So how do you deal with this fear?
It is important to take things very slow because you need to speak to the elephant.
It is also critical to understand cognitive dissonance and to recognize it when you are confronted by it (and you will be).
Things not to do
Things you need to avoid with people who are in the message:
- DO NOT Tell them that William Branham was a false prophet.
- DO NOT Tell them that they are in a cult.
- DO NOT Tell them that they are believing false doctrine.
- DO NOT provide them with a list of all of William Branham's failed prophecies.
- DO NOT provide them with a list of all of lies that William Branham told.
Violating any of the above will likely cause cognitive dissonance. It is critically important that you have a good understanding of cognitive dissonance if you are going to help anyone in the message.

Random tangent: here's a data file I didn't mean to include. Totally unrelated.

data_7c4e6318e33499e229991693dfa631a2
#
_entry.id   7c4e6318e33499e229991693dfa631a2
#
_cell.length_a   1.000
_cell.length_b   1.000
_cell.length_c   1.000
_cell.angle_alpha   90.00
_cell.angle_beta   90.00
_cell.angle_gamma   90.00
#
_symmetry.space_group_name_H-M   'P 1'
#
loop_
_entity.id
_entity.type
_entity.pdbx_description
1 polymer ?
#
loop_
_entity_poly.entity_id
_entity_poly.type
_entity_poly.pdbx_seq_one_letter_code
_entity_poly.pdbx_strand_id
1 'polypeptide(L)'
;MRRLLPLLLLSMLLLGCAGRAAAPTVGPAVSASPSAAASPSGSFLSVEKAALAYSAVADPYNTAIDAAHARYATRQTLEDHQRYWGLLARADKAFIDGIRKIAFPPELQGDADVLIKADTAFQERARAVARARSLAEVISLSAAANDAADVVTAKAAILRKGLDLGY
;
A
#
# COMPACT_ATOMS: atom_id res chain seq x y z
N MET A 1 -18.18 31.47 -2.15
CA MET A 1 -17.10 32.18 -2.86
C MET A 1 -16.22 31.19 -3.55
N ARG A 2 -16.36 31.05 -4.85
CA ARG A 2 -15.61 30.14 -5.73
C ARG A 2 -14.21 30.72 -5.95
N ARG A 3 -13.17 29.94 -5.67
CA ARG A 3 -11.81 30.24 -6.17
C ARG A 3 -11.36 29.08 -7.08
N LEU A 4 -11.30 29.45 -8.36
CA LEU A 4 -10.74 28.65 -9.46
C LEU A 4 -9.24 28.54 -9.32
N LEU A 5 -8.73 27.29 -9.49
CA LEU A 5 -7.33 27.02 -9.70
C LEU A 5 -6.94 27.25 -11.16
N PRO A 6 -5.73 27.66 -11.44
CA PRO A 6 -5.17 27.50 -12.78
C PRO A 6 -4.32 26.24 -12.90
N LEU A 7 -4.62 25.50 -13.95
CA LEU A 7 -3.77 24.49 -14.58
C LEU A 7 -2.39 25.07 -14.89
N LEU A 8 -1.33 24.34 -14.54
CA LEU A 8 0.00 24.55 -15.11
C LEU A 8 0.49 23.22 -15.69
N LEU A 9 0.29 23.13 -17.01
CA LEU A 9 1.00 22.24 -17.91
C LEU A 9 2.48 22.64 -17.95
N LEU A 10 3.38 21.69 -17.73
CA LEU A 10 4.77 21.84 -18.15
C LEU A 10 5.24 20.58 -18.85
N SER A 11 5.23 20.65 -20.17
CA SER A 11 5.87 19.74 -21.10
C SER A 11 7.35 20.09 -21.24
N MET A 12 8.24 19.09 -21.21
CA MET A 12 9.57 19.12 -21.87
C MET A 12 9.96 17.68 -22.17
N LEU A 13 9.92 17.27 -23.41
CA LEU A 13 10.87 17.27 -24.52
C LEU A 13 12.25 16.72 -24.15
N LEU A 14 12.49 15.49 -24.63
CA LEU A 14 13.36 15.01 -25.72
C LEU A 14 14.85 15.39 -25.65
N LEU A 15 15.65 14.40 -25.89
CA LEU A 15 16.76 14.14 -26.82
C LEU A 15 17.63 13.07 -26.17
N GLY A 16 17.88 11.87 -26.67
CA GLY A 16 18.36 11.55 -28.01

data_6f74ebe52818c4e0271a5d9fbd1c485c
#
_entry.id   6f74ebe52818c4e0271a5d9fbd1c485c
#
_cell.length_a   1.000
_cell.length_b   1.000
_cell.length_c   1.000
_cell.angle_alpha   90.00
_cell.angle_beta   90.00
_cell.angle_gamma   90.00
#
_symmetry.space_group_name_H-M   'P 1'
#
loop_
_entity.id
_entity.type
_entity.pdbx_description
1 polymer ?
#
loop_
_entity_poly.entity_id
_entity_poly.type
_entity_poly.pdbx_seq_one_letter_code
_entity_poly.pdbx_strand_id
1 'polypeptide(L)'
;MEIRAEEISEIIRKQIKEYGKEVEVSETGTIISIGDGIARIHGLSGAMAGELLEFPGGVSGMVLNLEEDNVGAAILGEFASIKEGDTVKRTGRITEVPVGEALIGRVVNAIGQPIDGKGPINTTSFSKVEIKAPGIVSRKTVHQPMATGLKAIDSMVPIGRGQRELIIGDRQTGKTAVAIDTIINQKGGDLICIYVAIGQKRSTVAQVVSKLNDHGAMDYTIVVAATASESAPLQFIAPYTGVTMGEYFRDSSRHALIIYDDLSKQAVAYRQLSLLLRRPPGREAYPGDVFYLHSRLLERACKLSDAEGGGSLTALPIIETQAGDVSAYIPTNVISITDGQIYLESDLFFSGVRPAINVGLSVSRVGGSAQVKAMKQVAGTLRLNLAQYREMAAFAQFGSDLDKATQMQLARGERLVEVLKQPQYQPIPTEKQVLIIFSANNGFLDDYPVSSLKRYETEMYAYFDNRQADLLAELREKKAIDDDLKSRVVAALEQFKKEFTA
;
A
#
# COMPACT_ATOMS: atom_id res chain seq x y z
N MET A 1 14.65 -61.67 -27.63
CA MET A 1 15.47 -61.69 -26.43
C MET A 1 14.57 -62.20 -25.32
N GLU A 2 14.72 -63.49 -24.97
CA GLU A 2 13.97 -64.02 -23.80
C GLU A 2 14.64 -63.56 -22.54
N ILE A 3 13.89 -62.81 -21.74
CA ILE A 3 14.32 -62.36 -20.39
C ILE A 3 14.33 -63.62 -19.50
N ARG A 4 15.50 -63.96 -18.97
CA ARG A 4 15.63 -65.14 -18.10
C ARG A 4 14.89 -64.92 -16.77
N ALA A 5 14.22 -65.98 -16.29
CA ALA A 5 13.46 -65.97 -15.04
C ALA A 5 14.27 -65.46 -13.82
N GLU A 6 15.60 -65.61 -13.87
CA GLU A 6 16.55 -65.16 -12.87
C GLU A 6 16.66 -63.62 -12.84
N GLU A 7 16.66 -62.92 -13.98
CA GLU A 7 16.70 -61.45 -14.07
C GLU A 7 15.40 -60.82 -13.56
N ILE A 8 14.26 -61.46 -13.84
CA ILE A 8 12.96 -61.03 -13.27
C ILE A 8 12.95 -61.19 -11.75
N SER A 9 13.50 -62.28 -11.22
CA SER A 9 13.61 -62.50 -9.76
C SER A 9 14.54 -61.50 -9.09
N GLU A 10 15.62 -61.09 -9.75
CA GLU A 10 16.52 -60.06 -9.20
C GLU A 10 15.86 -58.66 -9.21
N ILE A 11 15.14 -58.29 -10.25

If you messed up and did exactly what we recommended not to? For information on how to recover, see our comments below.
So where do you start?
This is especially important for spouses or family members that are in the message.
Imagine the following conversation with your mom/dad/wife/husband:
- I am having a lot of doubts. But in my heart, I just want to follow Christ. I love the Lord with all my heart but there is an issue with William Branham and his message that is causing me to have doubts. All I want is to know the truth. Would you help me find the truth?
This last question is difficult to say "no" to IF it is said in the right attitude and with sincerity. However, it is important that you ask the question truthfully. I think all of us want to find the truth and we all know that it is important to search for the truth.